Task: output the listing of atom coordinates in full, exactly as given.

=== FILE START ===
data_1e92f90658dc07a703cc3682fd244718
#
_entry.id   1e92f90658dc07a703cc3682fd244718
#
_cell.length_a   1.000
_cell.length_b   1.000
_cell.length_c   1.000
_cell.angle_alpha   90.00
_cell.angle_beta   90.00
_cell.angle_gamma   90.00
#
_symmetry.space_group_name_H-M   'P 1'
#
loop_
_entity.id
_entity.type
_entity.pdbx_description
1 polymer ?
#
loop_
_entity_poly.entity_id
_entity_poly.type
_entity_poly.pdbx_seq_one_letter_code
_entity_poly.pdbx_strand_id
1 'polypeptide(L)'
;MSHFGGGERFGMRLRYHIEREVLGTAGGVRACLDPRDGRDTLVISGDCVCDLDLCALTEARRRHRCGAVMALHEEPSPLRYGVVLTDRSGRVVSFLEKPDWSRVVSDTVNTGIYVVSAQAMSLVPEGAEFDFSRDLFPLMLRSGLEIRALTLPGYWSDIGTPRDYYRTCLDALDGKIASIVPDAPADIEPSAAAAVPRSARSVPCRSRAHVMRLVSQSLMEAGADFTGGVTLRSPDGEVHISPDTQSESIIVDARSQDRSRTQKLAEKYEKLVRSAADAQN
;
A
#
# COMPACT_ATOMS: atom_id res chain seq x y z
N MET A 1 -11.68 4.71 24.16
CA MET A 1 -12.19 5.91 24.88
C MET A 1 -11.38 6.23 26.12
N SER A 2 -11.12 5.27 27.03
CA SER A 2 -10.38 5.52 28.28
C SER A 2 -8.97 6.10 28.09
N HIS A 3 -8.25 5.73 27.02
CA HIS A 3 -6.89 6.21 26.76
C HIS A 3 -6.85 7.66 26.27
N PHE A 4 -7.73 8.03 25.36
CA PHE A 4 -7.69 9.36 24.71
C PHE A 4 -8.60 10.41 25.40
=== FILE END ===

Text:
data_1e92f90658dc07a703cc3682fd244718
#
_entry.id   1e92f90658dc07a703cc3682fd244718
#
_cell.length_a   1.000
_cell.length_b   1.000
_cell.length_c   1.000
_cell.angle_alpha   90.00
_cell.angle_beta   90.00
_cell.angle_gamma   90.00
#
_symmetry.space_group_name_H-M   'P 1'
#
loop_
_entity.id
_entity.type
_entity.pdbx_description
1 polymer ?
#
loop_
_entity_poly.entity_id
_entity_poly.type
_entity_poly.pdbx_seq_one_letter_code
_entity_poly.pdbx_strand_id
1 'polypeptide(L)'
;MSHFGGGERFGMRLRYHIEREVLGTAGGVRACLDPRDGRDTLVISGDCVCDLDLCALTEARRRHRCGAVMALHEEPSPLRYGVVLTDRSGRVVSFLEKPDWSRVVSDTVNTGIYVVSAQAMSLVPEGAEFDFSRDLFPLMLRSGLEIRALTLPGYWSDIGTPRDYYRTCLDALDGKIASIVPDAPADIEPSAAAAVPRSARSVPCRSRAHVMRLVSQSLMEAGADFTGGVTLRSPDGEVHISPDTQSESIIVDARSQDRSRTQKLAEKYEKLVRSAADAQN
;
A
#
# COMPACT_ATOMS: atom_id res chain seq x y z
N MET A 1 -11.68 4.71 24.16
CA MET A 1 -12.19 5.91 24.88
C MET A 1 -11.38 6.23 26.12
N SER A 2 -11.12 5.27 27.03
CA SER A 2 -10.38 5.52 28.28
C SER A 2 -8.97 6.10 28.09
N HIS A 3 -8.25 5.73 27.02
CA HIS A 3 -6.89 6.21 26.76
C HIS A 3 -6.85 7.66 26.27
N PHE A 4 -7.73 8.03 25.36
CA PHE A 4 -7.69 9.36 24.71
C PHE A 4 -8.60 10.41 25.40